An Odd Little Story

After Jesus and his disciples arrived in Capernaum, the collectors of the two-drachma temple tax came to Peter and asked, “Doesn’t your teacher pay the temple tax?”

“Yes, he does,” he replied.

When Peter came into the house, Jesus was the first to speak. “What do you think, Simon?” he asked. “From whom do the kings of the earth collect duty and taxes—from their own children or from others?”

“From others,” Peter answered.

“Then the children are exempt,” Jesus said to him. “But so that we may not cause offense, go to the lake and throw out your line. Take the first fish you catch; open its mouth and you will find a four-drachma coin. Take it and give it to them for my tax and yours.”

Matthew 17:24-27

Considering what is going on in this section where Jesus is trying to teach the disciples about His mission as Messiah, a subject that leads to His death on the cross, one might think of Matthew’s inclusion of this little anecdote as being rather odd; it doesn’t seem to “belong” at this point in the narrative.

Or does it?

So far, Jesus has predicted His own death at the hands of the authorities twice. Yet in each case, He has included reference to the resurrection and the disciples seem to have missed it. He has been alluding to the redemption of Mankind, but they haven’t followed up with questions about that yet. His identity is known to them, and three of them are aware that He is the fulfillment of the Law and Prophets, and they have heard that directly from the Father. Yet there is another element to His mission, an element that on the one hand makes its completion possible, and on the other hand is one that should mark the life of a disciple; that element is the denial of self. After all, would anyone claim that allowing Himself to be nailed to a cross was a self-centered thing to do on a Friday morning?

In our text, notice two things: First, that Jesus makes a pretty good case that He does not need to pay temple tax; He is God’s Son for heaven’s sake! Nevertheless, there really isn’t any point to making a big deal about it; it’s a trivial matter… and this is the second point… a needless argument to “get out of it” would be a distraction from His mission, and so He sends Peter the fisherman out to fish.

Over the years, I’ve listened as quite a few Christians go on about how nobody is going to take advantage of them, about how they “don’t have to” do this or that. Often they had valid points, but in no case were they making disciples or building up the Body of Christ while they were busy asserting their “rights”, and it would appear that Jesus didn’t waste His time with such things, for He was on a mission.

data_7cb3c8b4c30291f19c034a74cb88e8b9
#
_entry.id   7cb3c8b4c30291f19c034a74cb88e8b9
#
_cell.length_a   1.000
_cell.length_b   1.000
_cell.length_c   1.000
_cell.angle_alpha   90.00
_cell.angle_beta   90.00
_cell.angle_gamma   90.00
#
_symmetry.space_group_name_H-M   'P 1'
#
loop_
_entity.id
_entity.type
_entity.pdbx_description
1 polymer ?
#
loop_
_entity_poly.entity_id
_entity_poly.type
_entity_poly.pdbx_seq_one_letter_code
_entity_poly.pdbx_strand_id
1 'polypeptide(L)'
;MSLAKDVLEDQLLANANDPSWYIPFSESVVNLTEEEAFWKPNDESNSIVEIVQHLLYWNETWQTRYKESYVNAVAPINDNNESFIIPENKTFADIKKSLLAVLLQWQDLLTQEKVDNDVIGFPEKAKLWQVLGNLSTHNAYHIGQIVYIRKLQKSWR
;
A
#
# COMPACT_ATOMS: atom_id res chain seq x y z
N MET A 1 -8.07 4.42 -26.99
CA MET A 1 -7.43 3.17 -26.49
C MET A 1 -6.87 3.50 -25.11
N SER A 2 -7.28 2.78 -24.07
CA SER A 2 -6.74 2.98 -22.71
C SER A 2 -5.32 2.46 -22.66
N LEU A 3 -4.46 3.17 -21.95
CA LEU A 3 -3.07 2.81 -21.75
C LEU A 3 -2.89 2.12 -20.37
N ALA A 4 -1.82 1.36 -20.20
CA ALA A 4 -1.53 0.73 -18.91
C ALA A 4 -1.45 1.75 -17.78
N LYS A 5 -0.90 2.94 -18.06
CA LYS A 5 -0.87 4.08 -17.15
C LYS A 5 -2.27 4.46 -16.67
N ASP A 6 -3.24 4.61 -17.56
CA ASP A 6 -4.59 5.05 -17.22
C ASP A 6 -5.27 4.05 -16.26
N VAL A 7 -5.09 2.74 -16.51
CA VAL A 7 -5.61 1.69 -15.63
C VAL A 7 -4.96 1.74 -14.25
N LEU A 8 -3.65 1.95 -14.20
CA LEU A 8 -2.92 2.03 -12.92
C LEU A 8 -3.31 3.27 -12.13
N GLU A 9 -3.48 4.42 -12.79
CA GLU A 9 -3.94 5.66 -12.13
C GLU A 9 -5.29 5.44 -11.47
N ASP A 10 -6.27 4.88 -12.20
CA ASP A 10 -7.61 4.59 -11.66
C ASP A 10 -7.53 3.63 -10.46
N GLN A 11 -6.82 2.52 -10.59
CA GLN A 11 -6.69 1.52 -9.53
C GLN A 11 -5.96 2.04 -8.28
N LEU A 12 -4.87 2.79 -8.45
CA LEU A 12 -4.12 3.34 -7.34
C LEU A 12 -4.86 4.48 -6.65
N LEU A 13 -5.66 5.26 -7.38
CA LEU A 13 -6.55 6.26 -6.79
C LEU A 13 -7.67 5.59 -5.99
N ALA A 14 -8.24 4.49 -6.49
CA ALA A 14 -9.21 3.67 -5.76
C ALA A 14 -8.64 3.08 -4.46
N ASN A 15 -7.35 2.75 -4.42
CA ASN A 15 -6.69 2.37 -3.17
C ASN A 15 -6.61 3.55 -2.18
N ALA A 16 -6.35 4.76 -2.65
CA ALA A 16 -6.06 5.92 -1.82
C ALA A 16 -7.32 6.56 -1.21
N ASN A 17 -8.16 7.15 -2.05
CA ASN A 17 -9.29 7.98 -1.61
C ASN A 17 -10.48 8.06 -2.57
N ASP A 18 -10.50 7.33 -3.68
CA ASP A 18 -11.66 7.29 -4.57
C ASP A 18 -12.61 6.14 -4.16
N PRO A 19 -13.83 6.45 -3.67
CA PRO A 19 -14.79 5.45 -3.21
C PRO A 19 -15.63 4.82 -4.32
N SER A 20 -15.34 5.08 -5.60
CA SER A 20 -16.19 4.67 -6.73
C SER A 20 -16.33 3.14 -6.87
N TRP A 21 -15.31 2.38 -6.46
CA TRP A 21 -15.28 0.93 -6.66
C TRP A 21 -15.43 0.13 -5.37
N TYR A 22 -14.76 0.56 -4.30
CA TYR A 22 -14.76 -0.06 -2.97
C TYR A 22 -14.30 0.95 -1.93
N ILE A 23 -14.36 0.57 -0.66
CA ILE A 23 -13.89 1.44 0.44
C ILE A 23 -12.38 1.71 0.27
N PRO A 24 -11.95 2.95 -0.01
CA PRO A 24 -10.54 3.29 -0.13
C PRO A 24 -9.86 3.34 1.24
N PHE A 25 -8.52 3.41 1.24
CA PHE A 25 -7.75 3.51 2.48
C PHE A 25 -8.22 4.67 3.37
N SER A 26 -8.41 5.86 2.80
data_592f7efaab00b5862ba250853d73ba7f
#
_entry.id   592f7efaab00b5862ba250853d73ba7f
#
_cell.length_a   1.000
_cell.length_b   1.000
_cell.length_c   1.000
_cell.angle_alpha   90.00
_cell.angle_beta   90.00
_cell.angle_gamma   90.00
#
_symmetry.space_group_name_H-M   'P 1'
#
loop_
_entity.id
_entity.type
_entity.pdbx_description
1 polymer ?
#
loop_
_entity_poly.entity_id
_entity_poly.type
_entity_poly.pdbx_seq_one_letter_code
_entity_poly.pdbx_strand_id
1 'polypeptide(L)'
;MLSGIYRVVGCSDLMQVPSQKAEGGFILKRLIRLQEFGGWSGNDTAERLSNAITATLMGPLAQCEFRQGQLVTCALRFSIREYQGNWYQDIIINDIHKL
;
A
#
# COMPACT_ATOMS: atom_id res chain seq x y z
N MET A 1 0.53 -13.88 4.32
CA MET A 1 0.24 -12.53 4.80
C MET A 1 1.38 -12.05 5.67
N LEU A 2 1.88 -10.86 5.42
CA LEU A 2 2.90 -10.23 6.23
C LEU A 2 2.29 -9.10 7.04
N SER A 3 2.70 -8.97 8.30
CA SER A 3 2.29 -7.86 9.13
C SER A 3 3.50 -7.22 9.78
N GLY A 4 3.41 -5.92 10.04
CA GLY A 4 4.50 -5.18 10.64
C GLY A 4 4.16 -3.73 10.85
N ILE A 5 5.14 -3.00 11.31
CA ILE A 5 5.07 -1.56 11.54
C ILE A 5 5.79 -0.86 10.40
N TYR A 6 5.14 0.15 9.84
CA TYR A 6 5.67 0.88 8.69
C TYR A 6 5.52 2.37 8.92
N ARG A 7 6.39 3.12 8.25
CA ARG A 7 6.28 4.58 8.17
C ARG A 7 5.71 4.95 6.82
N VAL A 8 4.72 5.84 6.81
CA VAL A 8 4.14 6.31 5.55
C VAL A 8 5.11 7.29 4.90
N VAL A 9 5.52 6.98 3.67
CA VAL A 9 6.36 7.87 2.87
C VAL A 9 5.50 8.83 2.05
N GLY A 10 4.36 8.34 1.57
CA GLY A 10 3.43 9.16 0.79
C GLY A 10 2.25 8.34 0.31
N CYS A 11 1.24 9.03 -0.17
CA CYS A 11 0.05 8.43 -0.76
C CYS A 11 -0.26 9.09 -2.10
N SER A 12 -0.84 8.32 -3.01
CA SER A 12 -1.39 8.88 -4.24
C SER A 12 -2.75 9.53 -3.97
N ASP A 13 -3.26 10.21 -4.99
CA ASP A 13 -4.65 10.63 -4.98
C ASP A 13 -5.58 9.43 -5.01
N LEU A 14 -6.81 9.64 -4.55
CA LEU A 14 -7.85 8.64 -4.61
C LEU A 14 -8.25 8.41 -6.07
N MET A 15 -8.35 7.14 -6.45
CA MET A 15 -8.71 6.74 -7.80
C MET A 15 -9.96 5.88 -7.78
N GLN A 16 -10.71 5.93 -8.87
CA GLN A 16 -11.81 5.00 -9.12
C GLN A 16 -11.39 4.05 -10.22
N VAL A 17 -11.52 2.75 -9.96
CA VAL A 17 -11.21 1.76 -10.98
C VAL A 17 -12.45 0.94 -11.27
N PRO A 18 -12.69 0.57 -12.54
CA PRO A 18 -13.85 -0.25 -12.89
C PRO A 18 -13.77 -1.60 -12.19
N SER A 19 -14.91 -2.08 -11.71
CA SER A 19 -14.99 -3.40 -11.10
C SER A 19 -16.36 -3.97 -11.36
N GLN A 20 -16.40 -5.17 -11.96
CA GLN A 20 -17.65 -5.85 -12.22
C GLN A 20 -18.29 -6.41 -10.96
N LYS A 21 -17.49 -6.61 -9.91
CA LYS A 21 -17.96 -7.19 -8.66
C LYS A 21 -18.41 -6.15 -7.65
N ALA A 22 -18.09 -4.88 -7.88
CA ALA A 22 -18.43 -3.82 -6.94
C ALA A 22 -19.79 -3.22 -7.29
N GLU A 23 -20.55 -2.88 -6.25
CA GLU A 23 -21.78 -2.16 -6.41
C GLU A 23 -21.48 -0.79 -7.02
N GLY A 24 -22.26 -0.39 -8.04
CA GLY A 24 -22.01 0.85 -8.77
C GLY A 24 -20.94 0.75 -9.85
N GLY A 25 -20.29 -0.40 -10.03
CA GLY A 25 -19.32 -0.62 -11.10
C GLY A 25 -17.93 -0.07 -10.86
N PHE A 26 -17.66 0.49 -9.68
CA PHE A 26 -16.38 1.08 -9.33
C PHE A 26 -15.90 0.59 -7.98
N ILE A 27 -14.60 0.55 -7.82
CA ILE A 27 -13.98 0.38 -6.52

About Don Merritt

A long time teacher and writer, Don hopes to share his varied life's experiences in a different way with a Christian perspective.
This entry was posted in Bible and tagged , , , , , , , , . Bookmark the permalink.

10 Responses to An Odd Little Story

  1. Citizen Tom says:

    Apparently the term “offense” does completely get across the meaning of what Jesus said in verse 27. The Message indicates He wished to avoid upsetting the he collectors of the Temple tax. The The New Life version says Jesus wished to avoid troubling them. In the Douay-Rheims 1899 American Edition (verse 26 here), Jesus does not want to “scandalize them”. In the footnotes to the NASB, we see “cause them to stumble” as the literal translation.

    It seems odd to me that the word “offense” is used in most translations. I guess scandalizing people is the same as offending them, but I would have thought causing someone to stumble would equate to offending them.

    • Don Merritt says:

      You might find this interesting: The Greek word is “skandalezo” and according to Mounce…

      pr. to cause to stumble; met. offend, Mt. 17:27; to offend, shock, excite feeling of repugnance, Jn. 6:61; 1 Cor. 8:13; pass. to be offended, shocked, pained, Mt. 15:12; Rom. 14:21; 2 Cor. 11:29; σκανδαλίζεσθαι ἔν τινι, to be affected with scruples of repugnance towards any one as respects his claims or pretensions, Mt. 11:6; 13:57; met. to cause to stumble morally, to cause to falter or err, Mt. 5:29; 18:6; pass. to falter, fall away, Mt. 13:21

  2. DGHDelgado says:

    Bam! This passage has been so little enlightened in my life. I’ll admit I was hoping you’d get fish and coin part, but — BAM!! If only we’d make disciples and stop claiming our “rights”!
    Love it

    • Don Merritt says:

      LOL There is so much demanding of “rights” going on these days, yet no one seems to consider how our exercise of “rights” may affect those around us… and the result is just noise 🙂

  3. Wally Fry says:

    Yep, yep, and more yep. We certainly let this clamoring for rights, and a billion other distractions divert us from what our only real Christian message is…the Gospel of Jesus Christ. Nicely said, Don, for sure.

Leave a Reply

Fill in your details below or click an icon to log in: Logo

You are commenting using your account. Log Out /  Change )

Google photo

You are commenting using your Google account. Log Out /  Change )

Twitter picture

You are commenting using your Twitter account. Log Out /  Change )

Facebook photo

You are commenting using your Facebook account. Log Out /  Change )

Connecting to %s